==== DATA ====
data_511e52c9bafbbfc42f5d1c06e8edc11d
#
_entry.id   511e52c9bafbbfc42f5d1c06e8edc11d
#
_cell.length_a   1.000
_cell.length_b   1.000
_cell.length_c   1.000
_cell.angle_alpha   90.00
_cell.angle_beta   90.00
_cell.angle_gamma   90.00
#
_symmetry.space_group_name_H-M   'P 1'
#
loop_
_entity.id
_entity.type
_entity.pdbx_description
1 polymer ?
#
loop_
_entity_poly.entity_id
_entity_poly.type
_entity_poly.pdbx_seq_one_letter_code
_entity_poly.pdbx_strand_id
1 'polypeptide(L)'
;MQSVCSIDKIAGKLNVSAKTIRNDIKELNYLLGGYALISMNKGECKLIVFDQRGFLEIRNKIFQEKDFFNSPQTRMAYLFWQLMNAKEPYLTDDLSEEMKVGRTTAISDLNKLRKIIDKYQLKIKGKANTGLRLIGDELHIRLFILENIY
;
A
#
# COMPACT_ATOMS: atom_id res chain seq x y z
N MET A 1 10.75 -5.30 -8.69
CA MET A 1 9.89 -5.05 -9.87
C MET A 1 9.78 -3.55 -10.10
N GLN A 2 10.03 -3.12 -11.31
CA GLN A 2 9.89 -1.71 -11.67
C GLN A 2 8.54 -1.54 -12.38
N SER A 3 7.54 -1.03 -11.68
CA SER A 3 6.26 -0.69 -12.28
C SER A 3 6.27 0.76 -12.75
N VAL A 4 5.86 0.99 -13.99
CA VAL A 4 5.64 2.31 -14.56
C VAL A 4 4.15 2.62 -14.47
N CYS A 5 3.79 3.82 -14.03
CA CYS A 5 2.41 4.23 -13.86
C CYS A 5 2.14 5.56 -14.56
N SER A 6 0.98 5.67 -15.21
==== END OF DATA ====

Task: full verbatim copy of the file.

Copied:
data_511e52c9bafbbfc42f5d1c06e8edc11d
#
_entry.id   511e52c9bafbbfc42f5d1c06e8edc11d
#
_cell.length_a   1.000
_cell.length_b   1.000
_cell.length_c   1.000
_cell.angle_alpha   90.00
_cell.angle_beta   90.00
_cell.angle_gamma   90.00
#
_symmetry.space_group_name_H-M   'P 1'
#
loop_
_entity.id
_entity.type
_entity.pdbx_description
1 polymer ?
#
loop_
_entity_poly.entity_id
_entity_poly.type
_entity_poly.pdbx_seq_one_letter_code
_entity_poly.pdbx_strand_id
1 'polypeptide(L)'
;MQSVCSIDKIAGKLNVSAKTIRNDIKELNYLLGGYALISMNKGECKLIVFDQRGFLEIRNKIFQEKDFFNSPQTRMAYLFWQLMNAKEPYLTDDLSEEMKVGRTTAISDLNKLRKIIDKYQLKIKGKANTGLRLIGDELHIRLFILENIY
;
A
#
# COMPACT_ATOMS: atom_id res chain seq x y z
N MET A 1 10.75 -5.30 -8.69
CA MET A 1 9.89 -5.05 -9.87
C MET A 1 9.78 -3.55 -10.10
N GLN A 2 10.03 -3.12 -11.31
CA GLN A 2 9.89 -1.71 -11.67
C GLN A 2 8.54 -1.54 -12.38
N SER A 3 7.54 -1.03 -11.68
CA SER A 3 6.26 -0.69 -12.28
C SER A 3 6.27 0.76 -12.75
N VAL A 4 5.86 0.99 -13.99
CA VAL A 4 5.64 2.31 -14.56
C VAL A 4 4.15 2.62 -14.47
N CYS A 5 3.79 3.82 -14.03
CA CYS A 5 2.41 4.23 -13.86
C CYS A 5 2.14 5.56 -14.56
N SER A 6 0.98 5.67 -15.21